Table 1
Results of phylogenetic general linear mixed-effect models testing for an effect of sex on phenotypic (CVP) and genetic (CVG) coefficient of variation.

Results shown for reproductive success (RS) and lifespan (LS) for models ran across mating systems and when ran separately for socially monogamous and polygamous species. Estimates are shown as posterior means with 95% highest posterior density (HPD) intervals, with positive values indicating a male bias. PMCMC is the probability of the posteriors including zero. The variance explained by sex is given as the marginal R2 and the phylogenetic signal is reported as H2.

ResponseVariance componentSex effect estimatePMCMCMarginal R2Phylogenetic H2
Across mating systems
RSCVP0.234(0.149 ,0.322)<0.0010.07(0.02,0.12)0.12(0.00,0.32)
CVG0.086(0.043, 0.128)<0.0010.04(0.00,0.08)0.28(0.03,0.58)
LSCVP−0.005(−0.031, 0.021)0.7040.00(0.00,0.00)0.41(0.06,0.81)
CVG0.017(−0.006, 0.040)0.1490.01(0.00,0.02)0.46(0.12,0.81)
Monogamy
RSCVP−0.012(−0.063,0.035)0.6020.00(0.00,0.00)0.37(0.01,0.96)
CVG−0.015(−0.080,0.046)0.6280.01(0.00,0.02)0.43(0.05,0.92)
LSCVP0.026(−0.028,0.079)0.2810.00(0.00,0.02)0.37(0.01,0.87)
CVG0.050(−0.030,0.125)0.1790.02(0.00,0.07)0.46(0.05,0.89)
Polygamy
RSCVP0.312(0.207,0.417)<0.0010.11(0.03,0.18)0.20(0.01,0.47)
CVG0.119(0.068,0.170)<0.0010.07(0.01,0.13)0.25(0.02,0.56)
LSCVP−0.014(−0.046,0.018)0.3730.00(0.00,0.00)0.69(0.25,0.97)
CVG0.007(−0.016,0.031)0.5540.00(0.00,0.01)0.44(0.12,0.78)

Discussion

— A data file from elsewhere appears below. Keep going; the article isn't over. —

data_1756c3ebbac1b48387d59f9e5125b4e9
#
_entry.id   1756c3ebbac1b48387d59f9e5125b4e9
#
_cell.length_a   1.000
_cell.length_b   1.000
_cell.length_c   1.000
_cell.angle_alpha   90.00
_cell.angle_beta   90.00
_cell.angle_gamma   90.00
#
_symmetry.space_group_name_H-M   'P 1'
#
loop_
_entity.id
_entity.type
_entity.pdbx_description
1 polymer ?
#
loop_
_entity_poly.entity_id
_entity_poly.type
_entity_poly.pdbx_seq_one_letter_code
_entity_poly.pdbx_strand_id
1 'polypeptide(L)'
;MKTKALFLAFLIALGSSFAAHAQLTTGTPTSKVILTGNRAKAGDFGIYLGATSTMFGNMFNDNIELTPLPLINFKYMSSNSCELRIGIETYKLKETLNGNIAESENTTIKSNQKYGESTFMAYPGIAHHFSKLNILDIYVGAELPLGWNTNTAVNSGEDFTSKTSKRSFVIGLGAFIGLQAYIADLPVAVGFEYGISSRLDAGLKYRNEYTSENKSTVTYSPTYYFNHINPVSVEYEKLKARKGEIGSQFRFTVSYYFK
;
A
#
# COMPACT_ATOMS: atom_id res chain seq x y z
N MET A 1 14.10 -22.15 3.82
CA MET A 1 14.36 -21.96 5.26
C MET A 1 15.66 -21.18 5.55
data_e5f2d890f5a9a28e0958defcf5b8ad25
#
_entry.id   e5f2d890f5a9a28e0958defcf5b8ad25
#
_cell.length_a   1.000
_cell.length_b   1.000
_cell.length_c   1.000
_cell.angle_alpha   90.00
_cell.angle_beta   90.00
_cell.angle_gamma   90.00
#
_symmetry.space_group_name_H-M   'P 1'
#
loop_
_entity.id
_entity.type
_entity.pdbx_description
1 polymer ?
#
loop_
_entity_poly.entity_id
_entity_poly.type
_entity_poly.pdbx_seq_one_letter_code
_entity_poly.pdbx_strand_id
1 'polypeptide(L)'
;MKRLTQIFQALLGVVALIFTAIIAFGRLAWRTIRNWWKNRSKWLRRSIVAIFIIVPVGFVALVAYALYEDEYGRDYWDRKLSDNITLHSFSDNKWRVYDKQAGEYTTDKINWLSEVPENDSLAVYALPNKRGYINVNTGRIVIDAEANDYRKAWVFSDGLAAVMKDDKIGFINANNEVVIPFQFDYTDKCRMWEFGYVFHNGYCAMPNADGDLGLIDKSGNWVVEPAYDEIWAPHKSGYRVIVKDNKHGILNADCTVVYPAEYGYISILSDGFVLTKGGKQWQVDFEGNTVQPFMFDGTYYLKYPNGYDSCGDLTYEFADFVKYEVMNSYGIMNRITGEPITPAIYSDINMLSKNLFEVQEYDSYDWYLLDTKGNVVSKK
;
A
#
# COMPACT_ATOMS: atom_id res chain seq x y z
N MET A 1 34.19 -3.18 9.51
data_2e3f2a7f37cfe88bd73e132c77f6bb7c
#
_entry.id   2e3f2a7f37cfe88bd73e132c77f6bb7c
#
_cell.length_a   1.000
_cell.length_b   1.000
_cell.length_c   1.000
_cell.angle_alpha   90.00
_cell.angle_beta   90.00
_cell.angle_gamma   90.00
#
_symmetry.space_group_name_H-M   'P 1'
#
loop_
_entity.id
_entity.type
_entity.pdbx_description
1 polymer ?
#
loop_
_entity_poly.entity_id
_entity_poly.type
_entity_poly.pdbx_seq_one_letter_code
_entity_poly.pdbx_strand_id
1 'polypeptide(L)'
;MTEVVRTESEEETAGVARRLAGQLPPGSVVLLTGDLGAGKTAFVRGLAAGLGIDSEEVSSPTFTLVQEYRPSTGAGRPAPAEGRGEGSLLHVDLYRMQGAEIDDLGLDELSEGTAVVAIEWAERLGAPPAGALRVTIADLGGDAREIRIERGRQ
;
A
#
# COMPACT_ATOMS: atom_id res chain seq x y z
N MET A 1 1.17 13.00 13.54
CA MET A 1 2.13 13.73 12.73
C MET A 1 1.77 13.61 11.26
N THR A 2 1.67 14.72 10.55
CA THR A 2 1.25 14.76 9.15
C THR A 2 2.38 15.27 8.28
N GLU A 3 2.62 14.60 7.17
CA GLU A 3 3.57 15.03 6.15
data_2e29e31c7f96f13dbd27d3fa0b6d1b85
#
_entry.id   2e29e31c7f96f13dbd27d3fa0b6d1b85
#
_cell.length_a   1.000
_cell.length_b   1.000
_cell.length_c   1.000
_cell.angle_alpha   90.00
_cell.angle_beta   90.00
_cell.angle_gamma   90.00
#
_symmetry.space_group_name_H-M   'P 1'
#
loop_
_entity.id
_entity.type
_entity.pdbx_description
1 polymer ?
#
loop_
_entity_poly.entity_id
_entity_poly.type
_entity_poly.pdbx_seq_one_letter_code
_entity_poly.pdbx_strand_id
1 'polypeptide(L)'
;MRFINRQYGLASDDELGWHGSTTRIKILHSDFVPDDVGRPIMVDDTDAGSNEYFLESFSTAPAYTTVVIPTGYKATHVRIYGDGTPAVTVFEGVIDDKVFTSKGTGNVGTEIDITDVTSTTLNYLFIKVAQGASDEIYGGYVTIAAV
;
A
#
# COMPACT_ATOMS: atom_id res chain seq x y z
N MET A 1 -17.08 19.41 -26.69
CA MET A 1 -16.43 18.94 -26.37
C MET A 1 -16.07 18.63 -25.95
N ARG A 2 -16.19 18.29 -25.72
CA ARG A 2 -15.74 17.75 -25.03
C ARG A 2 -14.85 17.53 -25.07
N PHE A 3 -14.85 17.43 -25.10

Males and females share the vast majority of their genome but are often subject to fundamentally different selection pressures, which is predicted to impact the demography and the adaptive potential of a population when facing environmental change (Whitlock and Agrawal, 2009; Holman and Kokko, 2013; Svensson and Deere, 2018). In line with sexual selection theory, our study provides the first comparative evidence that genome-wide selection is generally stronger on males compared to females. More specifically, our results have two major implications. First, phenotypic variance is a good predictor of genetic variance for lifespan but not for reproductive success, providing limited support for the phenotypic gambit. Therefore, the opportunity for selection measured as the phenotypic variance in reproductive success is a poor proxy for the strength of net selection. Despite these results, our second major finding is that the previously observed male bias in the phenotypic opportunity for selection (Janicke et al., 2016) is also reflected in an overall higher male genetic variance in reproductive success. Interestingly, our preliminary analysis of the mating system revealed that this male bias can only be detected in polygamous species, in which sexual selection is likely to be stronger compared to monogamous species (Shuster and Wade, 2003). Hence, pre- and postcopulatory competition and/or mate choice may magnify the material that selection acts on in a sex-specific manner. In contrast, phenotypic and genetic variances of lifespan do not show sex differences in either polygamous or monogamous species. The sample size for lifespan (NEstimates = 39; NSpecies = 16) was smaller compared to reproductive success (NEstimates = 62; NSpecies = 21) meaning that we had less statistical power to detect a sex difference in phenotypic and genetic variances for lifespan. However, we did not observe any consistent trend for lifespan and our data suggest that even if there was a sex difference in genetic variance in lifespan, its effect size would be considerably smaller compared to reproductive success. Thus, we conclude that while sexual selection may promote sex differences in mean lifespan at an evolutionary scale (Lemaître et al., 2020), our results indicate that it does not generate sex-specific genetic variances in this fitness component. Hence, the strength of selection on survival appears to be similar among males and females.